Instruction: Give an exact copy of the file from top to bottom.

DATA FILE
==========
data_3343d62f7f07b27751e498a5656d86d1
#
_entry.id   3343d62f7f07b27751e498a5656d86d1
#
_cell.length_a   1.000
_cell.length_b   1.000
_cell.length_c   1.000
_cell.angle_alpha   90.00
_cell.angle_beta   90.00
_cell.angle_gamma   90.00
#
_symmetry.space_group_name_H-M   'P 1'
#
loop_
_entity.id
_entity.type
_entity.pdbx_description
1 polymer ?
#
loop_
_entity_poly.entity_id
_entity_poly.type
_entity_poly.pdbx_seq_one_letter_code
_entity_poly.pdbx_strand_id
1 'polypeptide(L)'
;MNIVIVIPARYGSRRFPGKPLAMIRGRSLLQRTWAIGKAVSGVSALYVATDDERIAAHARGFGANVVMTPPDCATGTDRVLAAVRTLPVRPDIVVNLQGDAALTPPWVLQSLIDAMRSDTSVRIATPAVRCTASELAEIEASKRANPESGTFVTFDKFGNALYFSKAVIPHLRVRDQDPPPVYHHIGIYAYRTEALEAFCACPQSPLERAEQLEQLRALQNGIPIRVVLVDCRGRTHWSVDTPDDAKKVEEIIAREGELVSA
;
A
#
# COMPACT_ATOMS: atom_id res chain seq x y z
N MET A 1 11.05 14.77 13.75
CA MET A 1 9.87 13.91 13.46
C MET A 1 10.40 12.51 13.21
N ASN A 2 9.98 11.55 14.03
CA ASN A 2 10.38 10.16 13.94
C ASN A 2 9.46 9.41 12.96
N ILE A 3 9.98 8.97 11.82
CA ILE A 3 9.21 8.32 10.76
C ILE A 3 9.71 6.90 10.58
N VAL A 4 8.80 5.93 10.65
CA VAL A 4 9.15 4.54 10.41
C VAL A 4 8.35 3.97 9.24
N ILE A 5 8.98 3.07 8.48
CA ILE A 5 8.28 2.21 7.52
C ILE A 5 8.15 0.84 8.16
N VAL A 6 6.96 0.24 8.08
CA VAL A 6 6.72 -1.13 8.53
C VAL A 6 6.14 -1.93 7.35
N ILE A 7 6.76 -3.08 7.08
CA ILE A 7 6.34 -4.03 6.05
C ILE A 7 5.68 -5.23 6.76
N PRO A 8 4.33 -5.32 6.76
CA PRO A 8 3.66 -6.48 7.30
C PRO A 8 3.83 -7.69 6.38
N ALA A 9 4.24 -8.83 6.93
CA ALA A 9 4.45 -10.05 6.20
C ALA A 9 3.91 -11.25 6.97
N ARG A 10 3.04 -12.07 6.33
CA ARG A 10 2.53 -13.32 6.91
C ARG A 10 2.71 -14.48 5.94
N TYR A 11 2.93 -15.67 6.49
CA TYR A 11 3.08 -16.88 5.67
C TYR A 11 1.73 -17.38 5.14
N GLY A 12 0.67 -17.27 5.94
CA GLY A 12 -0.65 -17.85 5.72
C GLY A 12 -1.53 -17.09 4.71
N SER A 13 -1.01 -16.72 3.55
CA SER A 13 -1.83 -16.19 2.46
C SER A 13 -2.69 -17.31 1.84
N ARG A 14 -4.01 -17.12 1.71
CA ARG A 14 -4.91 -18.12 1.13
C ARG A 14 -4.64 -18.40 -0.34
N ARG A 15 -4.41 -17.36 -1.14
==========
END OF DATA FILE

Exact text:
data_3343d62f7f07b27751e498a5656d86d1
#
_entry.id   3343d62f7f07b27751e498a5656d86d1
#
_cell.length_a   1.000
_cell.length_b   1.000
_cell.length_c   1.000
_cell.angle_alpha   90.00
_cell.angle_beta   90.00
_cell.angle_gamma   90.00
#
_symmetry.space_group_name_H-M   'P 1'
#
loop_
_entity.id
_entity.type
_entity.pdbx_description
1 polymer ?
#
loop_
_entity_poly.entity_id
_entity_poly.type
_entity_poly.pdbx_seq_one_letter_code
_entity_poly.pdbx_strand_id
1 'polypeptide(L)'
;MNIVIVIPARYGSRRFPGKPLAMIRGRSLLQRTWAIGKAVSGVSALYVATDDERIAAHARGFGANVVMTPPDCATGTDRVLAAVRTLPVRPDIVVNLQGDAALTPPWVLQSLIDAMRSDTSVRIATPAVRCTASELAEIEASKRANPESGTFVTFDKFGNALYFSKAVIPHLRVRDQDPPPVYHHIGIYAYRTEALEAFCACPQSPLERAEQLEQLRALQNGIPIRVVLVDCRGRTHWSVDTPDDAKKVEEIIAREGELVSA
;
A
#
# COMPACT_ATOMS: atom_id res chain seq x y z
N MET A 1 11.05 14.77 13.75
CA MET A 1 9.87 13.91 13.46
C MET A 1 10.40 12.51 13.21
N ASN A 2 9.98 11.55 14.03
CA ASN A 2 10.38 10.16 13.94
C ASN A 2 9.46 9.41 12.96
N ILE A 3 9.98 8.97 11.82
CA ILE A 3 9.21 8.32 10.76
C ILE A 3 9.71 6.90 10.58
N VAL A 4 8.80 5.93 10.65
CA VAL A 4 9.15 4.54 10.41
C VAL A 4 8.35 3.97 9.24
N ILE A 5 8.98 3.07 8.48
CA ILE A 5 8.28 2.21 7.52
C ILE A 5 8.15 0.84 8.16
N VAL A 6 6.96 0.24 8.08
CA VAL A 6 6.72 -1.13 8.53
C VAL A 6 6.14 -1.93 7.35
N ILE A 7 6.76 -3.08 7.08
CA ILE A 7 6.34 -4.03 6.05
C ILE A 7 5.68 -5.23 6.76
N PRO A 8 4.33 -5.32 6.76
CA PRO A 8 3.66 -6.48 7.30
C PRO A 8 3.83 -7.69 6.38
N ALA A 9 4.24 -8.83 6.93
CA ALA A 9 4.45 -10.05 6.20
C ALA A 9 3.91 -11.25 6.97
N ARG A 10 3.04 -12.07 6.33
CA ARG A 10 2.53 -13.32 6.91
C ARG A 10 2.71 -14.48 5.94
N TYR A 11 2.93 -15.67 6.49
CA TYR A 11 3.08 -16.88 5.67
C TYR A 11 1.73 -17.38 5.14
N GLY A 12 0.67 -17.27 5.94
CA GLY A 12 -0.65 -17.85 5.72
C GLY A 12 -1.53 -17.09 4.71
N SER A 13 -1.01 -16.72 3.55
CA SER A 13 -1.83 -16.19 2.46
C SER A 13 -2.69 -17.31 1.84
N ARG A 14 -4.01 -17.12 1.71
CA ARG A 14 -4.91 -18.12 1.13
C ARG A 14 -4.64 -18.40 -0.34
N ARG A 15 -4.41 -17.36 -1.14